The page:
News   May 27, 2024
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VIA Rail

Why don't Amtrak and VIA just cooperate on procuring their new fleets? Are there any major differences between their long distance fleets that would prevent them from working together (other than political considerations).
I doubt that they can legally pull off a joint procurement, especially given that they are subject to different trade agreements (e.g., CETA covers VIA, but not Amtrak). However, RFPs can be written in a way which facilitates a joint procurement…
 
I doubt that they can legally pull off a joint procurement, especially given that they are subject to different trade agreements (e.g., CETA covers VIA, but not Amtrak). However, RFPs can be written in a way which facilitates a joint procurement…
What happens to the Canadian, the Ocean and Amtrak long distance trains that requires sleepers and a cooking car for food??

I can see trainsets up to 11 cars long as in Europe that don't have sleepers as single level cars, but a few cars could become sleepers as well having a cooking car. Since the long distance is longer than 11 cars, there would have to be 2 sets set up the same way just like they do in Europe on most intercity trains.

I have seen different set up for dual trainsets and it depends on the line they are running where both sets are the same to one set is different from the other set.

The way I read to RFQ, you could have 2 or more suppliers building the trainsets and it must be known who they are and what they will be supplying when the bid is tender.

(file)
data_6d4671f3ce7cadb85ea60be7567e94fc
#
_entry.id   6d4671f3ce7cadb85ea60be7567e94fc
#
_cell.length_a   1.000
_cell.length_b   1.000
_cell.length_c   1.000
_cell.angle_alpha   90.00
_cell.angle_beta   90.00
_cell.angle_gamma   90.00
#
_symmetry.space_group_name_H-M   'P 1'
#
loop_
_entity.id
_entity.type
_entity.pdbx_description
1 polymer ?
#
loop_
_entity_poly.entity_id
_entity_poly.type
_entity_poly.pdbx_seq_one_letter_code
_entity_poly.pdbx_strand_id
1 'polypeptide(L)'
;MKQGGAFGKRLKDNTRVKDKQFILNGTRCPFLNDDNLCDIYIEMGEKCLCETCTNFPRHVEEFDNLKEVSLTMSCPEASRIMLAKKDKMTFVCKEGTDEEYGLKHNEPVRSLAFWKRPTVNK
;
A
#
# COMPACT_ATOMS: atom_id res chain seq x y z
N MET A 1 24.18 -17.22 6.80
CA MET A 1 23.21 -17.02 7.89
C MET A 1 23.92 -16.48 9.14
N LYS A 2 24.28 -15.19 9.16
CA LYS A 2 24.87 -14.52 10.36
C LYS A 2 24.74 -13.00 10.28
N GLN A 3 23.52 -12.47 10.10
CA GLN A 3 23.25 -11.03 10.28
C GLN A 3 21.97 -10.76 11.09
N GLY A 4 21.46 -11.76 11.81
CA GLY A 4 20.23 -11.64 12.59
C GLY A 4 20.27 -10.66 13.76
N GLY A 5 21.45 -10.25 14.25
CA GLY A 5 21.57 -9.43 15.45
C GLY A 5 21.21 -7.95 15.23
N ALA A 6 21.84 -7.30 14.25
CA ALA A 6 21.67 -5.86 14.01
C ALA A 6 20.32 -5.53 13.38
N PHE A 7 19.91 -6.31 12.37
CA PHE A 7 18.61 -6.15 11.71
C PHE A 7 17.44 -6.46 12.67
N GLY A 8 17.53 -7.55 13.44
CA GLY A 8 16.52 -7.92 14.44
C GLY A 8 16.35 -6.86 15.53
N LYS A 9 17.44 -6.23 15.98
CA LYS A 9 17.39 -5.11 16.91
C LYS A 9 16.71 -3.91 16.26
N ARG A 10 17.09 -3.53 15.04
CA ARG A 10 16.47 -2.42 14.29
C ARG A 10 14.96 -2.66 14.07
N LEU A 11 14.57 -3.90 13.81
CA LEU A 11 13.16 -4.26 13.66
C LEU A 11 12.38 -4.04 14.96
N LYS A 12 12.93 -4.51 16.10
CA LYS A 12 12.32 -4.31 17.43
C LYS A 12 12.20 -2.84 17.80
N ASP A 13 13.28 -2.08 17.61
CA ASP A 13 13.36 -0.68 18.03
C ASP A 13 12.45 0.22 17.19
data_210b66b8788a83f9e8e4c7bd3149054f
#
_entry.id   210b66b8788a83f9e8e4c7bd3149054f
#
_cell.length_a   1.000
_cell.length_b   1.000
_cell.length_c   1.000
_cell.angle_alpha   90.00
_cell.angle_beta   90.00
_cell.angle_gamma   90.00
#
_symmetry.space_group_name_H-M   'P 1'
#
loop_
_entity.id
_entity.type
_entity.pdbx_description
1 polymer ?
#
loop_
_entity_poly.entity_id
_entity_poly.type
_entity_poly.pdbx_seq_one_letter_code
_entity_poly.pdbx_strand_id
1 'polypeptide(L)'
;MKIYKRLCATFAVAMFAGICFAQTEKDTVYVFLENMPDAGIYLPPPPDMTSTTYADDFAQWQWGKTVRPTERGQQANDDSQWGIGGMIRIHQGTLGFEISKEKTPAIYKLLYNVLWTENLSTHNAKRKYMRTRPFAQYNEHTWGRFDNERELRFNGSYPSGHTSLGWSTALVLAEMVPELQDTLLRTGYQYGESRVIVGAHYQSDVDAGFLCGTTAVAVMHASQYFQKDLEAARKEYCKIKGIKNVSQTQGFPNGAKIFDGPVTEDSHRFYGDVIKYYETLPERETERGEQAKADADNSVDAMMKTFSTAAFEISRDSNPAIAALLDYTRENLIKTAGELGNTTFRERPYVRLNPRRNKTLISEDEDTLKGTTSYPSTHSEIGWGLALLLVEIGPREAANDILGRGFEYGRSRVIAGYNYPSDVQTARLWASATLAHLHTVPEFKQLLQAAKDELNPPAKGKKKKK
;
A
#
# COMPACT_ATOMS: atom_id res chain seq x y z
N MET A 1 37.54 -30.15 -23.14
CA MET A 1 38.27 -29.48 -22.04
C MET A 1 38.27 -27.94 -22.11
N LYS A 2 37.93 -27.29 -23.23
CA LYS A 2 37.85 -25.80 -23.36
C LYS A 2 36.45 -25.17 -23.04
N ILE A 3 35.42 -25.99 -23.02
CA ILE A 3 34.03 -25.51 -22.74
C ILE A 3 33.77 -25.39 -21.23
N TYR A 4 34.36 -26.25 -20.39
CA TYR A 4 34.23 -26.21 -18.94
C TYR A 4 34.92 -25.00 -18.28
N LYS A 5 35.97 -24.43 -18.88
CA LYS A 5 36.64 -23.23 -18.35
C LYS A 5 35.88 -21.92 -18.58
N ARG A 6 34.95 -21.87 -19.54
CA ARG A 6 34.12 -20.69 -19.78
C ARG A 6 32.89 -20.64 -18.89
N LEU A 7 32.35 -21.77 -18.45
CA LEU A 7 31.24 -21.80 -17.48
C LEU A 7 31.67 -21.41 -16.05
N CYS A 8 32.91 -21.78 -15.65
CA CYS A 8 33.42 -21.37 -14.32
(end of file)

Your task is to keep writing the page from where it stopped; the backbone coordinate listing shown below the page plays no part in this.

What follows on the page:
What happens to the Canadian, the Ocean and Amtrak long distance trains that requires sleepers and a cooking car for food??

I can see trainsets up to 11 cars long as in Europe that don't have sleepers as single level cars, but a few cars could become sleepers as well having a cooking car. Since the long distance is longer than 11 cars, there would have to be 2 sets set up the same way just like they do in Europe on most intercity trains.

I have seen different set up for dual trainsets and it depends on the line they are running where both sets are the same to one set is different from the other set.

The way I read to RFQ, you could have 2 or more suppliers building the trainsets and it must be known who they are and what they will be supplying when the bid is tender.
Could we have different tenders for different cars? For instance, the sleepers are made by a different company than the kitchen cars,and the coaches, etc? Would that allow for the potential of getting the best we can at the lowest bid?
 
Could we have different tenders for different cars? For instance, the sleepers are made by a different company than the kitchen cars,and the coaches, etc? Would that allow for the potential of getting the best we can at the lowest bid?
I see no reason that an RFQ/RFP can issue saying how a trainset is to be made up and it is up to the bidder how they handle it by using different suppliers noting who they are, what they will be supplying and the timeline as well for them in their bid.
 
I doubt that they can legally pull off a joint procurement, especially given that they are subject to different trade agreements (e.g., CETA covers VIA, but not Amtrak). However, RFPs can be written in a way which facilitates a joint procurement…